It appears that Apple (NASDAQ: AAPL) is adding support for WebRTC to WebKit, the engine that powers its Safari browser. The company updated its WebKit website to add WebRTC to a list of features that are "in development."
The Google (NASDAQ: GOOG)-backed WebRTC provides the ability to add live audio and video streaming into Web and mobile applications essentially for free and without forcing a user to download a plug-in or install an application. Well-known services that use WebRTC include Google Hangouts and Snapchat, according to Disruptive Analysis.
Lantre Barr, CEO and founder of WebRTC specialist Blacc Spot Media, writes that as the fight for WebRTC adoption in Apple's Safari browser started to heat up, a few industry participants decided to give Apple a helping hand. That group, which included Ericsson (NASDAQ: ERIC), started an initiative to bring WebRTC to WebKit. "We can't say for sure the impact this initiative had on Apple, but it has been clear to those who closely follow the industry that the company has been quietly integrating WebRTC for some time now and we have been anticipating that WebRTC would make its way into the WebKit eventually," Barr writes.
A No Jitter commenter noted that the news of Apple support was actually the subject of a tweet back in February, but others said it had thus far drawn little press. Others point out that "in development" doesn't mean Apple will necessarily ship it in Safari, but the move is understandably encouraging for the WebRTC community.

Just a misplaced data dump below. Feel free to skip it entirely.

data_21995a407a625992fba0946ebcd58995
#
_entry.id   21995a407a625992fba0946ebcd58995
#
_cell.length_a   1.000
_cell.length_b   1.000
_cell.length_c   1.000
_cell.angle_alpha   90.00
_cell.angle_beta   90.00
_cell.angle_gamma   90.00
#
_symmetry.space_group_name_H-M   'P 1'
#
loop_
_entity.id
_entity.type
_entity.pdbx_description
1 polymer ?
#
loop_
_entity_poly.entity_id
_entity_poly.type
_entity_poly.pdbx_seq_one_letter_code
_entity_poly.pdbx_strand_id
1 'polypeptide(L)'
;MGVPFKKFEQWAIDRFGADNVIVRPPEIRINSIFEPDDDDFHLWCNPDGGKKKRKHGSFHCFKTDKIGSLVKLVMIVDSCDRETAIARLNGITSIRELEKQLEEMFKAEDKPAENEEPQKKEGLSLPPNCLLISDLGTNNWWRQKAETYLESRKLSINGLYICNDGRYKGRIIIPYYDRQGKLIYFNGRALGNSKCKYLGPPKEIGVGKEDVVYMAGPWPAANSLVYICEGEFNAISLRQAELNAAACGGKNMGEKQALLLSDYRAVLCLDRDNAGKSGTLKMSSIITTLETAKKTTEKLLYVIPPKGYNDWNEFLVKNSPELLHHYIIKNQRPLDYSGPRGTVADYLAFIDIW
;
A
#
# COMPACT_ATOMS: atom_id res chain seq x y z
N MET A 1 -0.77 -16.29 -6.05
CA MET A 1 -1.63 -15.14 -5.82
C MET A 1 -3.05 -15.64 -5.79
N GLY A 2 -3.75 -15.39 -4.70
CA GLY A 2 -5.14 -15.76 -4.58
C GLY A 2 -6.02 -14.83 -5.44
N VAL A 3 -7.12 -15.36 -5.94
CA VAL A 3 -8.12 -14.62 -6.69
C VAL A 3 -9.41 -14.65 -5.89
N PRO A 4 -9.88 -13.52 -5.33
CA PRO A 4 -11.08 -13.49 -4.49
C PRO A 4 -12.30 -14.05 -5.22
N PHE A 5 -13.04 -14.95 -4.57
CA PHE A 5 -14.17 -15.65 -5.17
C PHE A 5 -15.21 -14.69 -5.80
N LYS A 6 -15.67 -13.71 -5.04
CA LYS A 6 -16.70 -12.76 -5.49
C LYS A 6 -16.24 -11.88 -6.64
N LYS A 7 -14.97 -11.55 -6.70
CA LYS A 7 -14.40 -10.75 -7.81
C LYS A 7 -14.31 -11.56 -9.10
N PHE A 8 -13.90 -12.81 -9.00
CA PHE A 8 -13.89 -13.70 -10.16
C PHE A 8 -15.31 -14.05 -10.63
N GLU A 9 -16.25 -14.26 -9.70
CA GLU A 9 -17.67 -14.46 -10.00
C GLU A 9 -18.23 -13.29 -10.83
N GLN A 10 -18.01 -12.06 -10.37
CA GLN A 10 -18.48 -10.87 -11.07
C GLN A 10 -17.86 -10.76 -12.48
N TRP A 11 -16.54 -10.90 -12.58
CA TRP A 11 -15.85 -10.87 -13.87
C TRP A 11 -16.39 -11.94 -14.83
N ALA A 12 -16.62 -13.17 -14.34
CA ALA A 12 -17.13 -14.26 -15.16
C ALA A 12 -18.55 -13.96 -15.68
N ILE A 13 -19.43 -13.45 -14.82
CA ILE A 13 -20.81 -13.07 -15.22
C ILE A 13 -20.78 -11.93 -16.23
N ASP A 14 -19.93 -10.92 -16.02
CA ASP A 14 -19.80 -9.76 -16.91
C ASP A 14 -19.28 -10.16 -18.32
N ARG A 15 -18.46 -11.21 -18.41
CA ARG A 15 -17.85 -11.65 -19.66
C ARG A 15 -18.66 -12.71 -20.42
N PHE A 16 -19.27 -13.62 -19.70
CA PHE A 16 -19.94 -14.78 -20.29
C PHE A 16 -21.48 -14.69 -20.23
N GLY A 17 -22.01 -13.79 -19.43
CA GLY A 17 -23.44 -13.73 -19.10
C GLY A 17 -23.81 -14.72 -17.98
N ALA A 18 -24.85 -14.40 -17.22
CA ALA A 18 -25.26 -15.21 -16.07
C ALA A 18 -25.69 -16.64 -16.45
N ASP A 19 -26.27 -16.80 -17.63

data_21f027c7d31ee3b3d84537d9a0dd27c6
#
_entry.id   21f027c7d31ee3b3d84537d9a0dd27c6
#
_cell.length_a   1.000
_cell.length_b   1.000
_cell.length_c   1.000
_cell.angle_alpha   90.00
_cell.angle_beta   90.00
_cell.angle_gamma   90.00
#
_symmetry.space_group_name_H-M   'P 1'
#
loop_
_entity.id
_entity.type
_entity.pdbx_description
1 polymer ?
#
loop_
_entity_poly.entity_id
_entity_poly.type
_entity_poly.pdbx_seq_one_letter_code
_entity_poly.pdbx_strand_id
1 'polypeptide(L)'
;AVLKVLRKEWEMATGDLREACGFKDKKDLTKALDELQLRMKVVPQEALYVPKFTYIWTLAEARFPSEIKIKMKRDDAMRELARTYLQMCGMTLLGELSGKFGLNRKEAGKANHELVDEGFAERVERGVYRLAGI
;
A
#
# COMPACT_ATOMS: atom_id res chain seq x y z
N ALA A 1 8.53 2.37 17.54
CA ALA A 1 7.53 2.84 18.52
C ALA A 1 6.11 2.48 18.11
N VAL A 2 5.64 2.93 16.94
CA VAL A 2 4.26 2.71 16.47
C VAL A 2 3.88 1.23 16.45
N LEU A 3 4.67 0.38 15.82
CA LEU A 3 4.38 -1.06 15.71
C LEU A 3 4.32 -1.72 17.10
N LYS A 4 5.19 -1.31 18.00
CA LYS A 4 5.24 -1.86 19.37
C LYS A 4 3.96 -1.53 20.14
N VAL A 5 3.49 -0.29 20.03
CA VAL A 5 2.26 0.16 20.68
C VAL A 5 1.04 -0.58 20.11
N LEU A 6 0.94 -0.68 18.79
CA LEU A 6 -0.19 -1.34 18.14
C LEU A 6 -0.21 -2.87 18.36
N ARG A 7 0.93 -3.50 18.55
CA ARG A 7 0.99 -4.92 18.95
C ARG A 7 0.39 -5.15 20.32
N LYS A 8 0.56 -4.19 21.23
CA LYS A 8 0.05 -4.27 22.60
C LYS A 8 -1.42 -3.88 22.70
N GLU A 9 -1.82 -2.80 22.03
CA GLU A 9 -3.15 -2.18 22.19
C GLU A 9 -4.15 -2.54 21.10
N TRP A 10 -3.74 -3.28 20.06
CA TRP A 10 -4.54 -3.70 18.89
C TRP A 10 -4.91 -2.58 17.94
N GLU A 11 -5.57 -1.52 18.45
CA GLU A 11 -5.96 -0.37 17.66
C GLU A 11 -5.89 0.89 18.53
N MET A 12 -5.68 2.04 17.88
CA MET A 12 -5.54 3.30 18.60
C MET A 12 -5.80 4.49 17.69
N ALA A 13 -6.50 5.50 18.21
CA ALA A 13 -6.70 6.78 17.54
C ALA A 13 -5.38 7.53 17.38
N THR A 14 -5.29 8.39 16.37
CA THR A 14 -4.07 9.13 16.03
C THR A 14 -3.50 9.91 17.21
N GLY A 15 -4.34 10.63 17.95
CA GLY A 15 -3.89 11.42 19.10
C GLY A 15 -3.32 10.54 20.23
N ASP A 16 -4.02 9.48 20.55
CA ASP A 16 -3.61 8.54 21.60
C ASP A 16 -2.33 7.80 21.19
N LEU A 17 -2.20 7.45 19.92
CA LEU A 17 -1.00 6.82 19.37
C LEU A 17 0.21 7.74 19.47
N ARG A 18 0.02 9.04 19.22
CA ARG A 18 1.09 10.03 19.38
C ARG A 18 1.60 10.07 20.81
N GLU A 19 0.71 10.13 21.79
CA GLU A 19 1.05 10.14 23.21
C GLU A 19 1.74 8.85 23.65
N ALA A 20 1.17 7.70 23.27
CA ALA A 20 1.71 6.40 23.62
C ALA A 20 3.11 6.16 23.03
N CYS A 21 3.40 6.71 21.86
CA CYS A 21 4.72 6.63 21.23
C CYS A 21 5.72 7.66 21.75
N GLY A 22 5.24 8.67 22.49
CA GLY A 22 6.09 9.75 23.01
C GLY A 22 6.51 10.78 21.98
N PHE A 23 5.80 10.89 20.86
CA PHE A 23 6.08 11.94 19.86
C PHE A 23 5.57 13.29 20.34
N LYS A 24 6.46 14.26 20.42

According to Technavio, the Americas held the largest market share in the WebRTC market in 2015 with nearly 47 percent of the share, led by a growing number of social network users and their need for real-time communication. According to research analyst Amit Sharma of Technavio, most operators in the Americas use IMS and VoLTE, so they're investing heavily in WebRTC technologies.
Back in 2014, Ericsson's research and development (R&D) division said it had released the only WebRTC browser for iOS, as it revealed it was making the browser open source to boost development. The company said at the time that it was unleashing its Bowser WebRTC browser and its underlying OpenWebRTC framework to the open community to accelerate innovation in the standard.
The Register notes that reports emerged last fall that Apple was looking to hire WebRTC developers, foreshadowing moves to adopt the open video and voice chat standard for web browsers.
Apple representatives did not respond to FierceWirelessTech's request for comment.
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